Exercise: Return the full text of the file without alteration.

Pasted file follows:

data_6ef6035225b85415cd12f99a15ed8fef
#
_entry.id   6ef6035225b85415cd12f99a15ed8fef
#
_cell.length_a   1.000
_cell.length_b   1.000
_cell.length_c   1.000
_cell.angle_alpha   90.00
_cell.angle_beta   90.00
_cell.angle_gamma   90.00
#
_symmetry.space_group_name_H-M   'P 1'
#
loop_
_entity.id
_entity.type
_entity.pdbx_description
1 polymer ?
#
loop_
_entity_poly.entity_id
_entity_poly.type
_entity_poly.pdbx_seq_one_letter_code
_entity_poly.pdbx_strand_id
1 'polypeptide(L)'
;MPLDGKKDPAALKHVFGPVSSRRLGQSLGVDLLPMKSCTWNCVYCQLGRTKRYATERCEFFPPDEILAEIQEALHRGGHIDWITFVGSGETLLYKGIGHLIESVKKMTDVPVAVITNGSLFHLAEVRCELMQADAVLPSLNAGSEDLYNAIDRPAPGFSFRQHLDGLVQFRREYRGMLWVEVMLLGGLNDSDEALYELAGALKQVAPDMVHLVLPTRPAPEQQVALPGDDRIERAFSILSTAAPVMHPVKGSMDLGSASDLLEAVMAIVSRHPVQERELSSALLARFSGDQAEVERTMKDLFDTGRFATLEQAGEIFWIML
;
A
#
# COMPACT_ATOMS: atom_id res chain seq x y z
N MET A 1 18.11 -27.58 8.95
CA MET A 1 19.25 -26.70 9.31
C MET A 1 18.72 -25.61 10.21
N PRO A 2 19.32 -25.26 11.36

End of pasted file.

data_6ef6035225b85415cd12f99a15ed8fef
#
_entry.id   6ef6035225b85415cd12f99a15ed8fef
#
_cell.length_a   1.000
_cell.length_b   1.000
_cell.length_c   1.000
_cell.angle_alpha   90.00
_cell.angle_beta   90.00
_cell.angle_gamma   90.00
#
_symmetry.space_group_name_H-M   'P 1'
#
loop_
_entity.id
_entity.type
_entity.pdbx_description
1 polymer ?
#
loop_
_entity_poly.entity_id
_entity_poly.type
_entity_poly.pdbx_seq_one_letter_code
_entity_poly.pdbx_strand_id
1 'polypeptide(L)'
;MPLDGKKDPAALKHVFGPVSSRRLGQSLGVDLLPMKSCTWNCVYCQLGRTKRYATERCEFFPPDEILAEIQEALHRGGHIDWITFVGSGETLLYKGIGHLIESVKKMTDVPVAVITNGSLFHLAEVRCELMQADAVLPSLNAGSEDLYNAIDRPAPGFSFRQHLDGLVQFRREYRGMLWVEVMLLGGLNDSDEALYELAGALKQVAPDMVHLVLPTRPAPEQQVALPGDDRIERAFSILSTAAPVMHPVKGSMDLGSASDLLEAVMAIVSRHPVQERELSSALLARFSGDQAEVERTMKDLFDTGRFATLEQAGEIFWIML
;
A
#
# COMPACT_ATOMS: atom_id res chain seq x y z
N MET A 1 18.11 -27.58 8.95
CA MET A 1 19.25 -26.70 9.31
C MET A 1 18.72 -25.61 10.21
N PRO A 2 19.32 -25.26 11.36